The concert itself was really cool and varied. In addition to the comical dialogues between the songs, Die Ärzte actually took turns playing something from every decade of their approximately 40-year band history. We were surprised at how little they played from their current two albums. In between, Farin seemed to have had lyrical dropouts here and there, which they blamed on the fact that they didn’t rehearse enough (quote from Bela B.: “Work? I didn’t become a musician so that I have to play one song more than once a month.”). But Rod also sang along to a few more songs. I was afraid that he had some kind of voice problem because he only had one song on each of the last two albums and the last one he just “screamed” the song. But the concern was over when he, too, performed well-known songs like “1/2 Lovesong”. Nevertheless, the classics were somehow missing. And although the concert was supposed to last until 10 p.m., the doctors wanted to say goodbye at around 9:30 p.m. Of course they came back and did all their classics like “Unrockbar”, “Junge” or as the last song “Zu Spät”.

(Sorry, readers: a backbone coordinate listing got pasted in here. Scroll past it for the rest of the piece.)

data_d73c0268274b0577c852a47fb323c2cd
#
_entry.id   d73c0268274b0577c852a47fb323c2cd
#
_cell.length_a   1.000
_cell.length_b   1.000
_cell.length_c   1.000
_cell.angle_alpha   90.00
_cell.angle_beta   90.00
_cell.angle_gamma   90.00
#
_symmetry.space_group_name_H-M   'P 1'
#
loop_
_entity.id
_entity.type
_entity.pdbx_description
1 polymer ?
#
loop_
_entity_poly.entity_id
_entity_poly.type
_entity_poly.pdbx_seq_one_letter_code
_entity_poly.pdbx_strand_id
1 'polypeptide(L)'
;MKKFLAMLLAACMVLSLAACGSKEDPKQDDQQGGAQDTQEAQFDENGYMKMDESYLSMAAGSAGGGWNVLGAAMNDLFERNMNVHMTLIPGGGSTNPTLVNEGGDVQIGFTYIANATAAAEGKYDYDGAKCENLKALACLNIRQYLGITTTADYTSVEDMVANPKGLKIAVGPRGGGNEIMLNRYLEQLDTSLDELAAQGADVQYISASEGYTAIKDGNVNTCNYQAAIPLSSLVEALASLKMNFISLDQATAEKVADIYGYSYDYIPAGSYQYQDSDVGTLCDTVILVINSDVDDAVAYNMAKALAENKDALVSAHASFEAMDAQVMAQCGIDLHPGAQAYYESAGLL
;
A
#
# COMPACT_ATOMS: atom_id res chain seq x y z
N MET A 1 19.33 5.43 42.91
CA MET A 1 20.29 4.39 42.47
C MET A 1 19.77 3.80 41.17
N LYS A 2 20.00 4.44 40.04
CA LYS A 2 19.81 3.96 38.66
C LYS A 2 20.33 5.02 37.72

Of course, by 10 p.m. it was already very dark. First of all we had to squeeze our way out of the crowd and our goal wasn’t directly the exit, but the merchandise stand next to it. At first we thought the album “Nummus Cecidit” was only available on vinyl with MP3 download, but in fact it was also sold on audio cassette and CD. So we bought two copies on CD – for us and for said one friend. Then we went to the exit and you noticed how all the guests of the concert were now walking through the city center to the train station. Then there was a problem that was foreseeable. Of course, many came from the east, where Weimar, Jena or Leipzig is located, but after Weimar there was only rail replacement traffic as the first larger place. There was construction on the line and only during the day did a normal train run from time to time. In the evening only the bus came. This meant that a lot of people were standing at the bus stop and when a bus came, it was stuffed full to the brim. So we only got on a bus that was there shortly after 11 p.m. and were allowed to stand still for the whole ride. The railway could have calculated that better, in addition, the concert dates were known, including the crowds they would generate. We got home shortly before midnight but it had been a really great day.